The thickness of each layer A, B is preferably 0.5-100 nm, more preferably 1-70 nm, particularly 2-50 nm. With such thickness, the intermediate laminate containing Al, Cr and Ti as indispensable components is provided with high hardness, resulting in improvement in its adhesion strength to the lowermost layer and the uppermost layer, and the strength balance of the entire hard coating. When each layer A, B has a thickness of less than 0.5 nm, it has low hardness and lubrication. On the other hand, when each layer A, B has a thickness of more than 100 nm, the intermediate laminate does not have sufficiently high hardness. Incidentally, even if the intermediate laminate has other layers as thick as 100 nm or more in addition to the layers A and the layers B, the intermediate laminate can exhibit the above properties.

The intermediate laminate preferably has at least two peaks in X-ray diffraction in a 2θ range of 40° to 45°. This means that 2 or more other phases having different lattice constants are formed in the intermediate laminate, thereby inducing strain in the intermediate laminate, and thus contributing to increasing the hardness.

The layers A and the layers B constituting the intermediate laminate are preferably layers in which at least Al, Cr and Ti are mutually diffused. The mutual diffusion improves adhesion strength in interfaces between the lowermost layer and the intermediate laminate, between the layers A and the layers B in the intermediate laminate, and between the intermediate laminate and the uppermost layer, resulting in providing the intermediate laminate with improved hardness, and providing the entire hard coating with optimized strength balance. The presence of mutually diffused layers can be confirmed by lattice image observation by a transmission electron microscope, and the energy-dispersive X-ray spectroscopy (EDS) analysis of each layer.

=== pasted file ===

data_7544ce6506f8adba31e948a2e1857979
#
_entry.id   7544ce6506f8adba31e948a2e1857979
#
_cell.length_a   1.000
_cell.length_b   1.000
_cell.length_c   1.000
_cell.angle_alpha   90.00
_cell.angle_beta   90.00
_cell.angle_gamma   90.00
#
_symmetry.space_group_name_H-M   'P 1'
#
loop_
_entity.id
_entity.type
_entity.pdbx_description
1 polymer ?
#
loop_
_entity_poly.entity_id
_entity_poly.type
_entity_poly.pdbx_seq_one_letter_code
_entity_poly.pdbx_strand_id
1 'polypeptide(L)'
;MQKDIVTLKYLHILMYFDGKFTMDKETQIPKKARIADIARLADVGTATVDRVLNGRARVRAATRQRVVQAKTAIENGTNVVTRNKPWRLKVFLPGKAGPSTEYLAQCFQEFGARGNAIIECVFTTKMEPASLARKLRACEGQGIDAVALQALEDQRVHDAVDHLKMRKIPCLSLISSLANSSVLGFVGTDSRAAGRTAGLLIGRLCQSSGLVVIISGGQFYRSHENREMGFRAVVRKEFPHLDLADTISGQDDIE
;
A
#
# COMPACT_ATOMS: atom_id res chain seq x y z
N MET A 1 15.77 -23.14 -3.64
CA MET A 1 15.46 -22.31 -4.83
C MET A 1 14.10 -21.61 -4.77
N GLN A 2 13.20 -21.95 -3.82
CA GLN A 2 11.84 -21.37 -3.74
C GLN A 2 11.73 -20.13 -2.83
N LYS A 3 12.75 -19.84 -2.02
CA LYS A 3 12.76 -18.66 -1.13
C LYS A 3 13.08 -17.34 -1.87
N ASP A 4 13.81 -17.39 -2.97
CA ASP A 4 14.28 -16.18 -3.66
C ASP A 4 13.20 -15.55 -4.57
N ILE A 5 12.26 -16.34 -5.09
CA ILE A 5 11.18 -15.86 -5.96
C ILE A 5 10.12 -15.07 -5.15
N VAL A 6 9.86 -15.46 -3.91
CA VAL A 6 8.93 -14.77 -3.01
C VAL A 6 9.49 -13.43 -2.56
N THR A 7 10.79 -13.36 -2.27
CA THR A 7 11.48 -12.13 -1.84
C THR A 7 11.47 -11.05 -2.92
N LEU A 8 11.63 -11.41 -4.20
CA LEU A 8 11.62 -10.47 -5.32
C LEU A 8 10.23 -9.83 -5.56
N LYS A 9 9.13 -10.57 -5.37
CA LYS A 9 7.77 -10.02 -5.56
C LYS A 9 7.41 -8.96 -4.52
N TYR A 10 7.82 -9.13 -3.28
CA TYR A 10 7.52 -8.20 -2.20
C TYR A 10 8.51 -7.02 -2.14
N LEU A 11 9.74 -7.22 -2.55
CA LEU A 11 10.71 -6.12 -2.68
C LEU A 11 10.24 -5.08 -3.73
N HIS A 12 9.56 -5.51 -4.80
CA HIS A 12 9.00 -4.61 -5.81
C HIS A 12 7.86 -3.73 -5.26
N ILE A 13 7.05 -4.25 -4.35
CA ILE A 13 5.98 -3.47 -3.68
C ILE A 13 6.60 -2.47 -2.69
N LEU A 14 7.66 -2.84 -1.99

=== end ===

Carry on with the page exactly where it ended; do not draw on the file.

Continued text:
A crystal lattice is preferably continuous between the layers A and the layers B, to improve the adhesion strength of the layers A to the layers B and their wear resistance. The continuous crystal lattice structure can be confirmed by lattice image observation by a transmission electron microscope, a selected-area diffraction image, or a micro-area electron beam diffraction.